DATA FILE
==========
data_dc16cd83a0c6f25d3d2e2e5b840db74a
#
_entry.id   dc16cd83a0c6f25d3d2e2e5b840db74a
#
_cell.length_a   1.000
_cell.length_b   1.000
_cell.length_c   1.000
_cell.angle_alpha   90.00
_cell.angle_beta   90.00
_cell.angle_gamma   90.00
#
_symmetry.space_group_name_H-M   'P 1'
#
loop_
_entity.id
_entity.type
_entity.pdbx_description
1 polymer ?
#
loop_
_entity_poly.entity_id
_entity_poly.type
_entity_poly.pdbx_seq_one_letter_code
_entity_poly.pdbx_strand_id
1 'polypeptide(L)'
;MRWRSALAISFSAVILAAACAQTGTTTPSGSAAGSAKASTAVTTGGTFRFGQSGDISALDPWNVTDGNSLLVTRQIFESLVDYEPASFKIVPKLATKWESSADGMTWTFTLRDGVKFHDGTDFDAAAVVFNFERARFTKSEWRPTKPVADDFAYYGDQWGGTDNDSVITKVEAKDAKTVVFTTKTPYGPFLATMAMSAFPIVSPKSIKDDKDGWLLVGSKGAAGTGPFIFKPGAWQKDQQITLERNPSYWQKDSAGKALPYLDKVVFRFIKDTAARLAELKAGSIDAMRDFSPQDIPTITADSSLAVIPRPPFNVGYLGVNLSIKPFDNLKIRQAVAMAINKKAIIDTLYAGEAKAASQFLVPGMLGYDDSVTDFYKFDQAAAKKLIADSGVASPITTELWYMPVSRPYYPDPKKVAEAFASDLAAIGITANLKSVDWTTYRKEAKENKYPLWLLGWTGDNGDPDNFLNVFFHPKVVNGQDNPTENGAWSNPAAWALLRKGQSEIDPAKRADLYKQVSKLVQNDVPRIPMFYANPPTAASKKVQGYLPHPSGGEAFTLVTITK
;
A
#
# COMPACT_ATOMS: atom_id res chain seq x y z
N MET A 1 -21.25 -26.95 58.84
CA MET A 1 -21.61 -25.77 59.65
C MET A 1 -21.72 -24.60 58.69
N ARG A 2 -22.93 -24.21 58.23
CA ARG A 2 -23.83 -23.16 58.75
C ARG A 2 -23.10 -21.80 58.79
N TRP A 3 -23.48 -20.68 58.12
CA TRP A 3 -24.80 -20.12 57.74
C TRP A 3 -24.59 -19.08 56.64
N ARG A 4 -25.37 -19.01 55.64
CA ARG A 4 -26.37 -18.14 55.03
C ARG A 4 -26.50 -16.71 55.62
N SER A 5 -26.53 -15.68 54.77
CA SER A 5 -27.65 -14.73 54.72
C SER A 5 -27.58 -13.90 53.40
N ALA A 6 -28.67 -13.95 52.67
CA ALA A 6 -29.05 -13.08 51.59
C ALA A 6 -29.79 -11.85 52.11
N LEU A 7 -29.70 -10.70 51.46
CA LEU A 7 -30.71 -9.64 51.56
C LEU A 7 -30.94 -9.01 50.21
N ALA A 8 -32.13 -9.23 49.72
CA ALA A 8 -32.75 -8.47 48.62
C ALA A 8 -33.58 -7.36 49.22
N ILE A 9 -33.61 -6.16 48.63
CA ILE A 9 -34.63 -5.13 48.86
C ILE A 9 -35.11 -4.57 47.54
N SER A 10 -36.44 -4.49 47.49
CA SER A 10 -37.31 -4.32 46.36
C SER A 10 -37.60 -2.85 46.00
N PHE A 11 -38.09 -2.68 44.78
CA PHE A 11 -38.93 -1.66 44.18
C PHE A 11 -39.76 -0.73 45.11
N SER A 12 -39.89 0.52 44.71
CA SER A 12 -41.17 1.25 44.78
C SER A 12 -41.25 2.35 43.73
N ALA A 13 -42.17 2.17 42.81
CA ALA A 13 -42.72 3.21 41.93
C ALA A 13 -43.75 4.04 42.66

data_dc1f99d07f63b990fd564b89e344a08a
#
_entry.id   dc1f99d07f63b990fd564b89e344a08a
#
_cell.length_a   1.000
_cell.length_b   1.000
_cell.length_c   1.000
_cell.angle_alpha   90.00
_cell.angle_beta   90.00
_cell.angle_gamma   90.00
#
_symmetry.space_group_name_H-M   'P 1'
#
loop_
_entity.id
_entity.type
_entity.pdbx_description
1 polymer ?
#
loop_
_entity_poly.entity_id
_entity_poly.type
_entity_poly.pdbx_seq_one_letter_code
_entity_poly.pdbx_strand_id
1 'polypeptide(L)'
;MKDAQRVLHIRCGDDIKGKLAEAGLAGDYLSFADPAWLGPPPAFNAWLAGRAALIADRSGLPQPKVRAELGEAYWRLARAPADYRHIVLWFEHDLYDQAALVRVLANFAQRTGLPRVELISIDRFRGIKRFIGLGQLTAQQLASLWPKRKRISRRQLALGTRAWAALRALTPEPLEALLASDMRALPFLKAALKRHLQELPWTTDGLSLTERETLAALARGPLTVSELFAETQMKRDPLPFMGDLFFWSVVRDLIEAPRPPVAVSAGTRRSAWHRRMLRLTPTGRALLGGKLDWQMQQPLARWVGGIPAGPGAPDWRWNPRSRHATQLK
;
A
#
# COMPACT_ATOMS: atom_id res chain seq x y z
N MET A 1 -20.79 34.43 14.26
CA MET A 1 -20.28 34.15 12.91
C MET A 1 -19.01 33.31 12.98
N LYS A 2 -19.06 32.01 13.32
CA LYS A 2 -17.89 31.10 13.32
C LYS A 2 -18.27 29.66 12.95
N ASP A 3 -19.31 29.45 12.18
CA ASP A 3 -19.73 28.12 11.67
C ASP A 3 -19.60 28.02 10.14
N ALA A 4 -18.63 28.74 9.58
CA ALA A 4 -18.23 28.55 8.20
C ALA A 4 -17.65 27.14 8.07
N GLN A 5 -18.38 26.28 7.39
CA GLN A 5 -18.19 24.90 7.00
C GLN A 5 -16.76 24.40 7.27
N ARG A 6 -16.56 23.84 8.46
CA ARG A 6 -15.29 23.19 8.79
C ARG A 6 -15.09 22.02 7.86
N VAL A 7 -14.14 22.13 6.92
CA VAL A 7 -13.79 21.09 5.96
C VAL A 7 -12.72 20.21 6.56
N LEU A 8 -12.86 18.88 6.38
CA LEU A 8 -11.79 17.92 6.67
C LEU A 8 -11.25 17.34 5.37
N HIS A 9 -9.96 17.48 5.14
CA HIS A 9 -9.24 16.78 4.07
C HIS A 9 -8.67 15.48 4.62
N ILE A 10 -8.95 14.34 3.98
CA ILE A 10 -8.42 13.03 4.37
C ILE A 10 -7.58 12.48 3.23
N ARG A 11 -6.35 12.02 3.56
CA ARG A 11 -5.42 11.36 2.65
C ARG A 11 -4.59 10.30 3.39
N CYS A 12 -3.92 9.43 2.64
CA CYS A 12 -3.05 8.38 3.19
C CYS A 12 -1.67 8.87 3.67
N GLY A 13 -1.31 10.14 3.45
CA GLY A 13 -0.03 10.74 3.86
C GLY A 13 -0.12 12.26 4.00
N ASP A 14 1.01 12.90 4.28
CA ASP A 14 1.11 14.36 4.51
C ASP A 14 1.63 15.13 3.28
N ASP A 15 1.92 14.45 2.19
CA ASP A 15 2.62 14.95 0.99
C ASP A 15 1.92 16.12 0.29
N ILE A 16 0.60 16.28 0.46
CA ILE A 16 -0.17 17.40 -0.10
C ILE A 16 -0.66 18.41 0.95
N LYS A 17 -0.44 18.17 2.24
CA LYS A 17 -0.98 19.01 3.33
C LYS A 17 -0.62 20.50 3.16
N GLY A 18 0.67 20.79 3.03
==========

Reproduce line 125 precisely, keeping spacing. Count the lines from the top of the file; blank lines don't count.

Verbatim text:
CA HIS A 9 -9.24 16.78 4.07